Gabbert hurt again: Gabbert was forced to leave the game in the second half after injuring his left hamstring. He had completed nine of 19 passes for 181 yards and one touchdown but threw two interceptions. It was a typical Gabbert performance: He threw several passes that flashed his potential but he also had plays where he panicked in the pocket and took off running and overthrew open receivers. He was replaced by Chad Henne, who led the Jaguars to one touchdown.

Stock watch: The Jaguars’ offensive line is essentially down two starters from the unit that opened the season. The team traded starting left tackle Eugene Monroe to Baltimore early in the week and Luke Joeckel, the No. 2 overall draft pick last April, moved from right tackle to left tackle but injured his ankle in the first quarter and did not return. Cameron Bradfield, who started 12 games at right tackle last season, stepped in for Joeckel.

Now you see him, now you don’t: Blackmon returned from a four-game suspension and made an immediate impact on the offense, catching five passes for 136 yards and a touchdown. The touchdown came on a pass over the middle and he out-ran the secondary for 67 yards. But Blackmon had only two more catches.

What’s next: The Jaguars play at Denver on Sunday.

Rapid Reaction: St. Louis Rams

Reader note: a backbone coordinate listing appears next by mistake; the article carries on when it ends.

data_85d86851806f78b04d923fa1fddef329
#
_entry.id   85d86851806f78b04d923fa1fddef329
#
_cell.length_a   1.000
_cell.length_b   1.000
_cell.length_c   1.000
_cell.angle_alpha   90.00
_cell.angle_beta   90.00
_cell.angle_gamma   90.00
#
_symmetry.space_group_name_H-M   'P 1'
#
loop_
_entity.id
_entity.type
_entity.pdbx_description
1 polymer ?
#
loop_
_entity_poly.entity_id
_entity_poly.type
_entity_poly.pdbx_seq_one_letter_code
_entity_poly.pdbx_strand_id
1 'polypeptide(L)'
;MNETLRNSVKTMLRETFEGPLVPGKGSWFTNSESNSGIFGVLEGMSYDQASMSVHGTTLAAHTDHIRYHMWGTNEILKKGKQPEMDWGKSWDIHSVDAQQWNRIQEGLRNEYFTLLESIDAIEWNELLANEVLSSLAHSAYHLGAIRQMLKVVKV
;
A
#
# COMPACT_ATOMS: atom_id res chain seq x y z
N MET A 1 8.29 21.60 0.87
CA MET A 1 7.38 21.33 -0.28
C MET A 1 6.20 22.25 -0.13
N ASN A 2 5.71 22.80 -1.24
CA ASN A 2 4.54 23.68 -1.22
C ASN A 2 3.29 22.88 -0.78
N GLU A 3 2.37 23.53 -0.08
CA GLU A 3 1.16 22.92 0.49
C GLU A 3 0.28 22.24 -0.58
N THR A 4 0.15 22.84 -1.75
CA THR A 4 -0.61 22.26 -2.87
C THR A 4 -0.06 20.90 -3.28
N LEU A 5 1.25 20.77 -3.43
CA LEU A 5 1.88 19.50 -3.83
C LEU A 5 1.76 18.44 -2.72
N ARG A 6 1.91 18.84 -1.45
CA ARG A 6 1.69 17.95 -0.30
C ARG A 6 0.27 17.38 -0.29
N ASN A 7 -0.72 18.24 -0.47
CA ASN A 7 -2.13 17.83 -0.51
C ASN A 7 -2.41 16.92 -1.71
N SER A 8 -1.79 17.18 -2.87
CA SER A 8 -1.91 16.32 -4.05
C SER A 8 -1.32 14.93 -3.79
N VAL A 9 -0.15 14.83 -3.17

October, 6, 2013

ST. LOUIS -- A few thoughts on the St. Louis Rams' 34-20 win against the Jacksonville Jaguars.

What it means: The Rams did exactly what they were supposed to do, defeating lowly Jacksonville, though they found a way to make it interesting, particularly early in the game.

Given the struggles of the Jaguars, it’s difficult to glean much from this in terms of what it means for the Rams big picture. They did many of the things they’ve been struggling to do better but again, the opponent clouds the picture.

Still, the Rams needed a win to break their three-game losing streak and they got it.

Stock watch, up: RB Zac Stacy. His longest run went for 12 yards and he finished with only 78 yards on his 14 carries but that’s not the point. The Rams’ running game has been nonexistent most of the season and Stacy at least showed the ability to keep piles moving, make an occasional tackler miss and actually gain yards after contact. He may have hit 100 yards if not for a late rib injury.

Stock watch, down: The special-teams units. It’d be hard for the stock of the return teams to drop much further but the coverage units had been strong most of the season. On Sunday, the Rams' special teams were responsible for six penalties for 53 yards, including one that wiped out a long return from Tavon Austin. Johnny Hekker also had a punt blocked. The Rams have more penalties on special teams than they do on either offense or defense through five games.

Turnovers key: The final score made it look like a fairly comfortable win for the Rams but the numbers actually tilt quite favorably to Jacksonville. The difference, as is often the case, was turnovers.

Safety Matt Giordano took a gift interception 82 yards for a touchdown and the Rams turned a Darian Stewart fumble recovery into a Lance Kendricks touchdown. That’s a step forward for a team that hasn’t often made the most of such chances this season.

The scarier thought for Rams fans is what might have happened without those takeaways.

What’s next: The vacation is over as the Rams have a difficult two-game road trip against Houston and Carolina. From there, they return home to play Seattle on Monday night to reach the midway point.